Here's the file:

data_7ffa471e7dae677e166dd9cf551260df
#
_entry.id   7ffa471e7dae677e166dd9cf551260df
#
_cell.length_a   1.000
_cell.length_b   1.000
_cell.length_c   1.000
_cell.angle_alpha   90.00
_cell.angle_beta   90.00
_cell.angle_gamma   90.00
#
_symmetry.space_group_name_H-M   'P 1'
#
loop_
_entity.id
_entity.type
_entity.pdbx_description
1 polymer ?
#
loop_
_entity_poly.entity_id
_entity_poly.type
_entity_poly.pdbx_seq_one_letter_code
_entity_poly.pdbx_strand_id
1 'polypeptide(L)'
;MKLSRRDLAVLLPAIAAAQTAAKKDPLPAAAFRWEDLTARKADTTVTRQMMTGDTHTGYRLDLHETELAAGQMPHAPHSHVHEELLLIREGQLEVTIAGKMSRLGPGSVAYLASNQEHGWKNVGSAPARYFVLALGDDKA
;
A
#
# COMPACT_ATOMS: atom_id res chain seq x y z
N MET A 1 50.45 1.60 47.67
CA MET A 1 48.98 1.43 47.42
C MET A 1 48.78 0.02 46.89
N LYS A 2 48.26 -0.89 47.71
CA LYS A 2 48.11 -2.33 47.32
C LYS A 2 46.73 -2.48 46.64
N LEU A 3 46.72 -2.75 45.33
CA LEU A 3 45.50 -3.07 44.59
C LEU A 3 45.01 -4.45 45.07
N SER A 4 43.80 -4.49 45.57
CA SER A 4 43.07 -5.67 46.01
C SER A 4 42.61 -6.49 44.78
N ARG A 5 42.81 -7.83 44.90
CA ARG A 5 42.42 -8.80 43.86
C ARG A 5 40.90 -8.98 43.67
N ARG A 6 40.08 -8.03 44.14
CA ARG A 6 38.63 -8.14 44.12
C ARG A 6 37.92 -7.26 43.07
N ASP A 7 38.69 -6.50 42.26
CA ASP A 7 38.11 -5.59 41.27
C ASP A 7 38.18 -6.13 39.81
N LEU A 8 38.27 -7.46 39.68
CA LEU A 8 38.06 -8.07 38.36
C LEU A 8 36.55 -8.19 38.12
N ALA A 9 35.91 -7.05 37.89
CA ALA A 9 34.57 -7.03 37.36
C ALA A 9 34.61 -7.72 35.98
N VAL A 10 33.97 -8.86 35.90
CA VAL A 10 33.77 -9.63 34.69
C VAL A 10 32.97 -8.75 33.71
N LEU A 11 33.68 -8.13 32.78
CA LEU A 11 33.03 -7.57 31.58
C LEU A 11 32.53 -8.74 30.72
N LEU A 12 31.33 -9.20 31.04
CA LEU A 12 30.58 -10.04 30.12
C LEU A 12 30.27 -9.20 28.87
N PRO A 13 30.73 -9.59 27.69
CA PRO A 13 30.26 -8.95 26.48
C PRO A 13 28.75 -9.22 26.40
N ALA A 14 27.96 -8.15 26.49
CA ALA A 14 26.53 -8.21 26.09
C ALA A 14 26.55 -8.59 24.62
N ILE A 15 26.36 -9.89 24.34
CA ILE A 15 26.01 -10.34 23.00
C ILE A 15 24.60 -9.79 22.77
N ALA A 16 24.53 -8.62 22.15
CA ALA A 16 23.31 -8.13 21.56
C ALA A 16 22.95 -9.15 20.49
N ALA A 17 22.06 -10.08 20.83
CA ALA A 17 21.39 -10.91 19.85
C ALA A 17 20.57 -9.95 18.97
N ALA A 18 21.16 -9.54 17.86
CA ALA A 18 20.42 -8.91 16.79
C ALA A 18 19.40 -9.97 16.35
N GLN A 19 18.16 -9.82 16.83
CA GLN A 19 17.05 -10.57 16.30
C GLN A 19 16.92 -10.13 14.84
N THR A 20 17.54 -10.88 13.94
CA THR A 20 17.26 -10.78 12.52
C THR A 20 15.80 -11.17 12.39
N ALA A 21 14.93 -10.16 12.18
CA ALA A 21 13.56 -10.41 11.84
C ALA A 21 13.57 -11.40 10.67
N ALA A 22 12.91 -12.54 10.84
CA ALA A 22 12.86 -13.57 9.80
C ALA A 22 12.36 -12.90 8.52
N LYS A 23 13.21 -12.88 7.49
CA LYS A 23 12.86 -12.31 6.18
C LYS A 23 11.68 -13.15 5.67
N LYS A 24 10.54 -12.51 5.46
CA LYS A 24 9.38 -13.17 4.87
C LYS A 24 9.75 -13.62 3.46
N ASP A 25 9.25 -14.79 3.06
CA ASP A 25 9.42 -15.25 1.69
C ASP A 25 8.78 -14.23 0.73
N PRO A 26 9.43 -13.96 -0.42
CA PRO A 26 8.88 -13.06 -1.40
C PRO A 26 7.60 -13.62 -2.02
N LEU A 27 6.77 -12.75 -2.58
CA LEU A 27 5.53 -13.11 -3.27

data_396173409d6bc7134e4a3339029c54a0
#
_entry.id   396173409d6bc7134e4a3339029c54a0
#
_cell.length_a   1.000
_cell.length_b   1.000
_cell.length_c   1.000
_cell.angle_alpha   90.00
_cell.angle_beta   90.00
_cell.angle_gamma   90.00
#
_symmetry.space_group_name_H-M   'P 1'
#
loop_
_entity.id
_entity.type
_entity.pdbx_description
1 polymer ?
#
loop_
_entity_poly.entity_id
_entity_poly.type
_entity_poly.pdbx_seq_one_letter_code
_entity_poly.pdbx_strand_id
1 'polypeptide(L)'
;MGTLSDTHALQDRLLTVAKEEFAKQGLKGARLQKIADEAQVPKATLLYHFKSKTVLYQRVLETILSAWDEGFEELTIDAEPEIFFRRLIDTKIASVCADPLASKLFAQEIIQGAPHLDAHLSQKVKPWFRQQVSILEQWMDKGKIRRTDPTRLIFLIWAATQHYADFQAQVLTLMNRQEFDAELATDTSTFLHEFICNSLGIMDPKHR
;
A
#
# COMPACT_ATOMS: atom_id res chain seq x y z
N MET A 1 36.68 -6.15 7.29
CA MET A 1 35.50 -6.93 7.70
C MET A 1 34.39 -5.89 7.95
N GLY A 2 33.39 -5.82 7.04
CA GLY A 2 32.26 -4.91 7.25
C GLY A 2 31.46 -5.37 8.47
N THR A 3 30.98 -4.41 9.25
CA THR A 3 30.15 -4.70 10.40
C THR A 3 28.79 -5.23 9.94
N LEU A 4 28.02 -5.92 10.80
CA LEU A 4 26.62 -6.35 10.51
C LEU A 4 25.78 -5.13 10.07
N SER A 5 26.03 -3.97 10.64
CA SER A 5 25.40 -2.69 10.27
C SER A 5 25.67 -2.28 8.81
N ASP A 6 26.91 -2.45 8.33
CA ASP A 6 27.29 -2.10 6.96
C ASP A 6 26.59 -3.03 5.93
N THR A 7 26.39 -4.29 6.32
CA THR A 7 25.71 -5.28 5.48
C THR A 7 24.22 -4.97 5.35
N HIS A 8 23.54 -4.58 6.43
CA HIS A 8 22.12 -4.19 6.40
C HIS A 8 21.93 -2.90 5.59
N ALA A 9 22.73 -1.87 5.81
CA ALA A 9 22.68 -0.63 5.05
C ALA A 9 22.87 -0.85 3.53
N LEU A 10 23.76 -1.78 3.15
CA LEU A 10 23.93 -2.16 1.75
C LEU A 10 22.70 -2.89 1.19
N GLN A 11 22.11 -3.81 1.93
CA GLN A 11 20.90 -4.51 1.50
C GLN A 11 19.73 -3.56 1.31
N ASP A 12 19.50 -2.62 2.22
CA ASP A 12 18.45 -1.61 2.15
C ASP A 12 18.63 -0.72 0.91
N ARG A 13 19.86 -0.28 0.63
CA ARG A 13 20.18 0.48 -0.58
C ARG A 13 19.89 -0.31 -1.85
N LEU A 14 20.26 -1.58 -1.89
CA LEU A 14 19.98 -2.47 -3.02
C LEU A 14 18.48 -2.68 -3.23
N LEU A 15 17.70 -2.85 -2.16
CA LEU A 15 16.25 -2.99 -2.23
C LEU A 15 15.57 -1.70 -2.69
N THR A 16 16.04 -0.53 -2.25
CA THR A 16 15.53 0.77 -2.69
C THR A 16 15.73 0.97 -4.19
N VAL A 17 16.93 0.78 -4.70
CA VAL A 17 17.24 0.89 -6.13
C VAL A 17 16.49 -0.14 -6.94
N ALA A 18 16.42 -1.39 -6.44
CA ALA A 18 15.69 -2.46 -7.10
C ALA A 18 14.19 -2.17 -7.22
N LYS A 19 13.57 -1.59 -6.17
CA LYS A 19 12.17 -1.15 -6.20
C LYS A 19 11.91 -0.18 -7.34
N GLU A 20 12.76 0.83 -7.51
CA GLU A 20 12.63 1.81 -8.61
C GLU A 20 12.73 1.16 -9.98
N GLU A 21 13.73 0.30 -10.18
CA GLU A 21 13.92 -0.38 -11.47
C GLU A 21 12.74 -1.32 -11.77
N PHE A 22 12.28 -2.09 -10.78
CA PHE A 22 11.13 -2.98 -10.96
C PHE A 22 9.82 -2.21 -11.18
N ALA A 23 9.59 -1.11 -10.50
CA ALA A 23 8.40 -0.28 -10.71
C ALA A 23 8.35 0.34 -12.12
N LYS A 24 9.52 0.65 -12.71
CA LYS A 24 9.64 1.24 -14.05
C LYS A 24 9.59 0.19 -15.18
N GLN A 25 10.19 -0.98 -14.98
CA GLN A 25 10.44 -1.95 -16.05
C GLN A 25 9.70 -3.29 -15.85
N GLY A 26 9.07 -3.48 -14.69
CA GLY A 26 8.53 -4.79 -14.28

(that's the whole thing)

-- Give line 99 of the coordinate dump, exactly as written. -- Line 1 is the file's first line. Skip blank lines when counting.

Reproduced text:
C LYS A 23 11.68 -13.15 5.67